Answer to "SSD upgrade for iPad 1"It seems unlikely that it would work. The iPad is closer to an embedded device (like a phone) than it is to a general computing device (like a laptop or a desktop computer). Just because the connector is close or the same doesn't mean the signaling protocols that travel over those wires are the right ones to communicate with general PCI-E devices, and for it to talk to an SSD there would need to be hard drive controller of some kind on the other end of the PCI-E bus. Since no iPad model ships with the intention of connecting to SSDs, it seems unlikely Apple would include an unnecessary chip on the logic board. On top of all that, installing OS X on an iPad would be extraordinarily challenging. In particular, the OS is compiled for x86 and x64 processor architectures and the iPad's A4 processor is an ARM chip, so you would most likely need access the full operating system source code to recompile it for the proper architecture. Even if you got that far, there would probably be lots of hardware compatibility...
Answer to "What voltage range is permissible for 12v input?"As Phil mentioned, it varies at lot from device to device. However, in general you're always safer if you're supplying the voltage on the "source" side of the power supply. In other words, if you have a device that takes 12V into its power supply, which it presumably steps down into 5V or 3.3V rails, you're probably ok. Most power supplies are designed not only to step down incoming voltage, but also do some power conditioning like smoothing out any fluctuations and preventing against overvoltage or undervoltage damage. If you're shortcutting the power supply and hooking up directly to the main power rails on the device, caveat utilitor. Chips and other components on the other side of the power supply can be much more fickle when it comes to their power requirements, and generally don't have as comprehensive protection against strange power spikes or noisy sources.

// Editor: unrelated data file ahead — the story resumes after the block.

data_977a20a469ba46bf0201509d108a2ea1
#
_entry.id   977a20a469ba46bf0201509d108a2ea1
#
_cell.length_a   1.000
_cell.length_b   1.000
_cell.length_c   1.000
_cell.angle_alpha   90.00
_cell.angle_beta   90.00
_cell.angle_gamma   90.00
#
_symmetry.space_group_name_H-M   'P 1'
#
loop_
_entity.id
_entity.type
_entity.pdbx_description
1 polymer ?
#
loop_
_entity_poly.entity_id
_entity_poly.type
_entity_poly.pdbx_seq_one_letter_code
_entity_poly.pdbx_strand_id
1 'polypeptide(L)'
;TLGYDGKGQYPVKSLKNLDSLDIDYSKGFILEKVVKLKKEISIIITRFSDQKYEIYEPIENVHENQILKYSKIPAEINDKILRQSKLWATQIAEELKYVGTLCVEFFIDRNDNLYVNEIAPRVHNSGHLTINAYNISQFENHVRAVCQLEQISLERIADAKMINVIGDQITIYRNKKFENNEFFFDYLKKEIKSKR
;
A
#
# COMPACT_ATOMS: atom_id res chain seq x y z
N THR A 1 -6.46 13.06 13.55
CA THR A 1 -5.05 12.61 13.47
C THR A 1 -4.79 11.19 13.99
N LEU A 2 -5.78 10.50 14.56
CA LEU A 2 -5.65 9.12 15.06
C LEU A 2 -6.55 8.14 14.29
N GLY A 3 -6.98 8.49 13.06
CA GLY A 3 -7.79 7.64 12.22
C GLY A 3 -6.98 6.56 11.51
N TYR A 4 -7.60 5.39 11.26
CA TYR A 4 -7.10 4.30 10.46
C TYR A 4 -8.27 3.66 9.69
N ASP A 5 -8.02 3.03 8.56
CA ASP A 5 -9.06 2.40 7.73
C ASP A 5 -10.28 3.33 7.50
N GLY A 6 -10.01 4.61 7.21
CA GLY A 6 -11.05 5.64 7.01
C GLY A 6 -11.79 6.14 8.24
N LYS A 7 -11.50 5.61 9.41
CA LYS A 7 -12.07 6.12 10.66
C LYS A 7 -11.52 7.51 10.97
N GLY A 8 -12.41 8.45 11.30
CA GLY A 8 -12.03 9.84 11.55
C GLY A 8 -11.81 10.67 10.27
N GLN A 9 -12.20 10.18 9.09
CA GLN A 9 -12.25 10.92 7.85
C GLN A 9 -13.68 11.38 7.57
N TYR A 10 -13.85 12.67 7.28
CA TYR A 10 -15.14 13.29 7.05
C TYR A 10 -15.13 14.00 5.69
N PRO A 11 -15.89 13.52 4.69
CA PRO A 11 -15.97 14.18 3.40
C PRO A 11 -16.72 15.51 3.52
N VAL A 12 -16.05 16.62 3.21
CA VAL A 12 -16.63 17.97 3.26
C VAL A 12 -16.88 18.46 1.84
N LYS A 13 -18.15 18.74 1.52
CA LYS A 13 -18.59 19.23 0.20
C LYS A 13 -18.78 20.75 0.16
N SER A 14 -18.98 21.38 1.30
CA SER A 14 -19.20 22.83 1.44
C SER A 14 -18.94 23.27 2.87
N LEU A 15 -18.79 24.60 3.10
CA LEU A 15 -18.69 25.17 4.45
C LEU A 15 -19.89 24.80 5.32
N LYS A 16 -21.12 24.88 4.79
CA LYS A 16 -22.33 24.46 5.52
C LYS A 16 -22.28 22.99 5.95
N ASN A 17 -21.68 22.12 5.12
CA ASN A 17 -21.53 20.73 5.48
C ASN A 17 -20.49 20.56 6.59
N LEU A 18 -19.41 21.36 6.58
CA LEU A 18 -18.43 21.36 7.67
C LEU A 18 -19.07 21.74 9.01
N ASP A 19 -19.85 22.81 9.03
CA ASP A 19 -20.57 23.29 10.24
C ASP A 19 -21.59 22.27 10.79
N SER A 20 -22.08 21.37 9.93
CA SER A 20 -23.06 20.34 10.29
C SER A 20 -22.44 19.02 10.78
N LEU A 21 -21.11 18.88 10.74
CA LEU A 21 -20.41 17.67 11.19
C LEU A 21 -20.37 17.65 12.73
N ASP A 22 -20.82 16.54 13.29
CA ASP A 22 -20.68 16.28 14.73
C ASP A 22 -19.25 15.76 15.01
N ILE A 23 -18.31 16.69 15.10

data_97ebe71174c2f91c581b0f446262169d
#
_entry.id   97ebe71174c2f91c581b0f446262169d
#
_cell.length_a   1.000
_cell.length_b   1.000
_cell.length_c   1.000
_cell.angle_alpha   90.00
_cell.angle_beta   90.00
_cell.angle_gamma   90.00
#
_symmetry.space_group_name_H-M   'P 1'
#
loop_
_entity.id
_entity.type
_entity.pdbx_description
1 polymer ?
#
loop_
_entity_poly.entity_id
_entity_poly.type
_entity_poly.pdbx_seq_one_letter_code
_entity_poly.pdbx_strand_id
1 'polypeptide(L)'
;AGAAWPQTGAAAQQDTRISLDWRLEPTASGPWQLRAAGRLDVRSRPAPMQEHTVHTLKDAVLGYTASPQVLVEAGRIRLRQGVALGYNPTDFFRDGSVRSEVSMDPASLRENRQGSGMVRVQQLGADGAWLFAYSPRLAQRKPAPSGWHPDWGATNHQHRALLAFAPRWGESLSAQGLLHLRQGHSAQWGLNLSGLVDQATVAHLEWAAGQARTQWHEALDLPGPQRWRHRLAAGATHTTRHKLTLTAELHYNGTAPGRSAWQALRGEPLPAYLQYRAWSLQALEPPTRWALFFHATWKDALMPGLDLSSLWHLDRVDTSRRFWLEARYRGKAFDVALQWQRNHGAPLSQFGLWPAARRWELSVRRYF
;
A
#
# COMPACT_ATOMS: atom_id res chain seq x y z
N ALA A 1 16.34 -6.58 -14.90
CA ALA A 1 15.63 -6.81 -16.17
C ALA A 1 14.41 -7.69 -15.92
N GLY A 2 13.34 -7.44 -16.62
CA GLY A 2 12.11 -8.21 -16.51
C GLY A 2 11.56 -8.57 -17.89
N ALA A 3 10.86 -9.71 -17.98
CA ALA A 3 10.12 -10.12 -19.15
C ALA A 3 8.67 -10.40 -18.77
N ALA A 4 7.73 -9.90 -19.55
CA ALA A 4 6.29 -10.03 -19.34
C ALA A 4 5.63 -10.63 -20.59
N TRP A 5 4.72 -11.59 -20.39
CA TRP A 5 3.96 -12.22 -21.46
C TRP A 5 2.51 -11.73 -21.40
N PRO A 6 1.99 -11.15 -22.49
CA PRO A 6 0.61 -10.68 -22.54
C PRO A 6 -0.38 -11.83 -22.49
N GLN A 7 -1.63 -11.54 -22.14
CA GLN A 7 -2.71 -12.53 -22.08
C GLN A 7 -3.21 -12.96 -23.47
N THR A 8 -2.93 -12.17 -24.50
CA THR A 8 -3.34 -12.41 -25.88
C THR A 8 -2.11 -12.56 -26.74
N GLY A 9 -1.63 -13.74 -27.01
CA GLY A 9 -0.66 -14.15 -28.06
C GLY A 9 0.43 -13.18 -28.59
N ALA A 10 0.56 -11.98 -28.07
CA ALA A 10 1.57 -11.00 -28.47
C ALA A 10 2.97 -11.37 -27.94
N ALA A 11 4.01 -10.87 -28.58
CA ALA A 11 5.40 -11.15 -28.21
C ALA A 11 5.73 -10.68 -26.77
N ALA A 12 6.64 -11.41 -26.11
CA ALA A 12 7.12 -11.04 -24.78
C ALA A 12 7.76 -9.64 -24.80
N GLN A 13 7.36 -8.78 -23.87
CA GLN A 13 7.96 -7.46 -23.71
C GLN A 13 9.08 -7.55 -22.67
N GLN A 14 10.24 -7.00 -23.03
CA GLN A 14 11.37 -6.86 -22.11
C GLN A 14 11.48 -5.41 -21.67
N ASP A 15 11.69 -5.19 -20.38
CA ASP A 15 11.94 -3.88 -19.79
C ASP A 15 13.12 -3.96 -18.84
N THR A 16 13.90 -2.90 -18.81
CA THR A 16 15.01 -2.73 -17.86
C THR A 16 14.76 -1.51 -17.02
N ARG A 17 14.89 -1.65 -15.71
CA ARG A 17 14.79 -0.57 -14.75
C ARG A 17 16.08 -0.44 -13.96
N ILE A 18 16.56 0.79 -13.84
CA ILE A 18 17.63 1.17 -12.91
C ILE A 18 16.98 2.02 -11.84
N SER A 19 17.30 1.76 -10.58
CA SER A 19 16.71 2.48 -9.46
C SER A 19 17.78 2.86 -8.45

Answer to "Stuck on bootloader screen"Is the operating system stock Android that came with your phone? If you installed a custom ROM, sometimes they can cause your phone to "boot loop" like that. Most of the time using a different kernel will solve the problem. That only applies if you're not using the stock operating system, though.
Answer to "Not turning on after chargng, turns hot though."It's quite possible that it could indeed be the battery. According to our teardown the battery is located directly behind the click wheel. I had a similar incident happen to me with a rechargeable battery for my mouse. The lithium ion pack got really hot and swelled up a bit. Does your iPod look swollen on the back at all? The good news is that it's relatively inexpensive to replace the battery for that model. It looks like we have some extra batteries in stock and we've got a guide for replacing the battery. It's not for the faint of heart (you need to do some soldering), but you sound like you can handle it. Good luck!
Answer to "Anyway to reattach solder pads?"Once copper solder pads have lifted off the substrate, there's usually no way to get them back on. Your best bet would be to carefully try to scratch off some of the solder mask on top of the traces leading to the missing pads. Once the copper traces are exposed, you should be able to either solder in a short shim wire or blob enough solder to connect the trace with the corresponding pad. If you have a multimeter, you can use its continuity tester function to check the repair and make sure your solder joints are working. Depending on how much of the solder joints are exposed, you may want to add something that will insulate them from other exposed pads to avoid a short. Work carefully, methodically, and slowly, and it should be fixable!
Answer to "Logic Board Reflow Question"As the others have mentioned, reflowing the board will only fix bad solder joints, not water damage. Water damage will typically cause shorts which can fry components. Depending on the component, the damage won't always be visible or obvious. If you see a capacitor or resistor that looks dark or warped, that may be a candidate for replacement and be worth a try if your part hunting and soldering skills are up to snuff. But that still won't tell if you if all the complex gates and circuitry inside the larger chips is working properly. With those components, there's really no way to know without sophisticated and expensive equipment and an Electrical Engineering degree. If you don't see anything obvious or the computer still doesn't work after replacing basic components that look damaged, you're probably looking at replacing the entire logic board.